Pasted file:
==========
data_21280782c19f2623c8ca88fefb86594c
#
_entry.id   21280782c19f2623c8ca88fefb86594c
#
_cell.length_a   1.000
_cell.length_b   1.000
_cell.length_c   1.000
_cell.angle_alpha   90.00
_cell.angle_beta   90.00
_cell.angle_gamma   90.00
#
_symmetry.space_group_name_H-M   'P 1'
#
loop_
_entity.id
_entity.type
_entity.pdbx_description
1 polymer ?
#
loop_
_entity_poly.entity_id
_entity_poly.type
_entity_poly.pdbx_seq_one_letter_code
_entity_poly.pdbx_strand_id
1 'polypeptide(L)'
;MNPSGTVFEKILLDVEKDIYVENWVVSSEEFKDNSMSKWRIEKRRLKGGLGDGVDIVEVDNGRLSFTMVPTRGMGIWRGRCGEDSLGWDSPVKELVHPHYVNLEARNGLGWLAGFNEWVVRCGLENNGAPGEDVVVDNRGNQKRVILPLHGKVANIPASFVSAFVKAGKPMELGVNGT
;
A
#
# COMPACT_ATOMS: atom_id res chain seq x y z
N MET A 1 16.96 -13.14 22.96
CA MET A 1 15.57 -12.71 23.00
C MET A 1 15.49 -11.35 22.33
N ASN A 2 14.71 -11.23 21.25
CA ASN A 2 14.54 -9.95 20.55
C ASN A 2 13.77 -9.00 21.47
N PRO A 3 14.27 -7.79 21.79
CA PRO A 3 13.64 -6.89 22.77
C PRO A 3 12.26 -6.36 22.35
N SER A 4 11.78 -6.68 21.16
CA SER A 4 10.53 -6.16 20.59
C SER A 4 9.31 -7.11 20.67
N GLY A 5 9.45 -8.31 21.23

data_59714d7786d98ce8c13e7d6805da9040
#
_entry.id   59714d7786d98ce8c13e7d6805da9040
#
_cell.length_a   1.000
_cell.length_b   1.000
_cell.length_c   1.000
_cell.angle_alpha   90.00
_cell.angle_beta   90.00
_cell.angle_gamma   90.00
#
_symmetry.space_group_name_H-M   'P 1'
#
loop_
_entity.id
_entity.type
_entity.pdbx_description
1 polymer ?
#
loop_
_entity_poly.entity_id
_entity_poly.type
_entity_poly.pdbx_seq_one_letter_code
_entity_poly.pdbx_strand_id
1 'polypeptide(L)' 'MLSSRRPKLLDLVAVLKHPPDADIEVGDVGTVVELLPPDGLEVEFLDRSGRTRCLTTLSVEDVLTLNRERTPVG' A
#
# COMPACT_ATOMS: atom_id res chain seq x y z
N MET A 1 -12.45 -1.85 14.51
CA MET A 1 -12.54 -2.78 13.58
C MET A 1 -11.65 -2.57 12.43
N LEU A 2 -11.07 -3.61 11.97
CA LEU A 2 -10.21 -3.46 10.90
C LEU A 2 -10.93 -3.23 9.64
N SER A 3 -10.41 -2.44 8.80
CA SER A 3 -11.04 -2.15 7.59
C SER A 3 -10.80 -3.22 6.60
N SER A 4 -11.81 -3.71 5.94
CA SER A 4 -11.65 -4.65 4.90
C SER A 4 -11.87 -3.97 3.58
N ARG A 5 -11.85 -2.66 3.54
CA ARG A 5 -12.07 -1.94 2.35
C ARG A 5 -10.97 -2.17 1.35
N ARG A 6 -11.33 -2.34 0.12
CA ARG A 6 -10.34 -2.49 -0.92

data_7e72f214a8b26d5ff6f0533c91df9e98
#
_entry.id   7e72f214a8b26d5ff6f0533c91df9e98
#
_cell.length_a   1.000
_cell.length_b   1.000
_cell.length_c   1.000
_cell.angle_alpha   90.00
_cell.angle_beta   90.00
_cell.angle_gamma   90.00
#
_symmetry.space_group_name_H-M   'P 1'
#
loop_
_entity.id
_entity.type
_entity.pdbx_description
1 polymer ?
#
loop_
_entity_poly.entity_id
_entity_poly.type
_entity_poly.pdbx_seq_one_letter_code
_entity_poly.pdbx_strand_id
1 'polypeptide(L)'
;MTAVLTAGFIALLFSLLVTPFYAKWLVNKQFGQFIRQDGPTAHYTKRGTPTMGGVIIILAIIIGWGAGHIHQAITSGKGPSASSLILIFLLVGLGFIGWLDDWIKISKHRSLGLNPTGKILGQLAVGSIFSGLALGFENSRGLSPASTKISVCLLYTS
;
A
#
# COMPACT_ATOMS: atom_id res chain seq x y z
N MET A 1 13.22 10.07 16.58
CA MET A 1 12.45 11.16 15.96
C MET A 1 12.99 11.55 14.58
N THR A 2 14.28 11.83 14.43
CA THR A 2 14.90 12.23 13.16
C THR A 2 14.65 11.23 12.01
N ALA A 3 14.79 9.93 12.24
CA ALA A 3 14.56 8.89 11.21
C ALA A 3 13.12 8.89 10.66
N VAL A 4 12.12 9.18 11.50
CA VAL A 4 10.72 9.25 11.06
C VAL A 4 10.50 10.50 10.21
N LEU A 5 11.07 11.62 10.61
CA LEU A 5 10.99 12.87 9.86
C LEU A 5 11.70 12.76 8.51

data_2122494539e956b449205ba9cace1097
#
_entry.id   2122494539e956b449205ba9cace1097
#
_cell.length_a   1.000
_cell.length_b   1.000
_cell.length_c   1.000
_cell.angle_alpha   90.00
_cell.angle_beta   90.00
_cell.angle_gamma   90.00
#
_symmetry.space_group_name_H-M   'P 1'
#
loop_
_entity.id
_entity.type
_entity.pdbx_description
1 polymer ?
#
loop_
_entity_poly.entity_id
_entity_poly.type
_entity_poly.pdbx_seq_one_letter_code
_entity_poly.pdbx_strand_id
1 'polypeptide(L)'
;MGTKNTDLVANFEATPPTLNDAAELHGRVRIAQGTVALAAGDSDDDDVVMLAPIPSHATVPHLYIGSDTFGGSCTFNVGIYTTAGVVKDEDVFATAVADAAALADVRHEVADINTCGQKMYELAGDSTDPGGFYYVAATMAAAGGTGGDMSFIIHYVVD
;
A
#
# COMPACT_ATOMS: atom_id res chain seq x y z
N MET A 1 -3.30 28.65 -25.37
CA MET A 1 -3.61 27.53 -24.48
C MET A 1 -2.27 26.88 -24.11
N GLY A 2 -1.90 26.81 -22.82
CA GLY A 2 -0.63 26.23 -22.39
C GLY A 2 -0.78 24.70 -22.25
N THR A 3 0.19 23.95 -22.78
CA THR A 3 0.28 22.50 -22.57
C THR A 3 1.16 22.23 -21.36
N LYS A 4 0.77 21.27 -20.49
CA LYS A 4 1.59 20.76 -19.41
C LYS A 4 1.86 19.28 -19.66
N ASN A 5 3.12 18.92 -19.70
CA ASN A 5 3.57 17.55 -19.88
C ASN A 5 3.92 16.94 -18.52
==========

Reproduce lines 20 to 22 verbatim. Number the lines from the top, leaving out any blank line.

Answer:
loop_
_entity_poly.entity_id
_entity_poly.type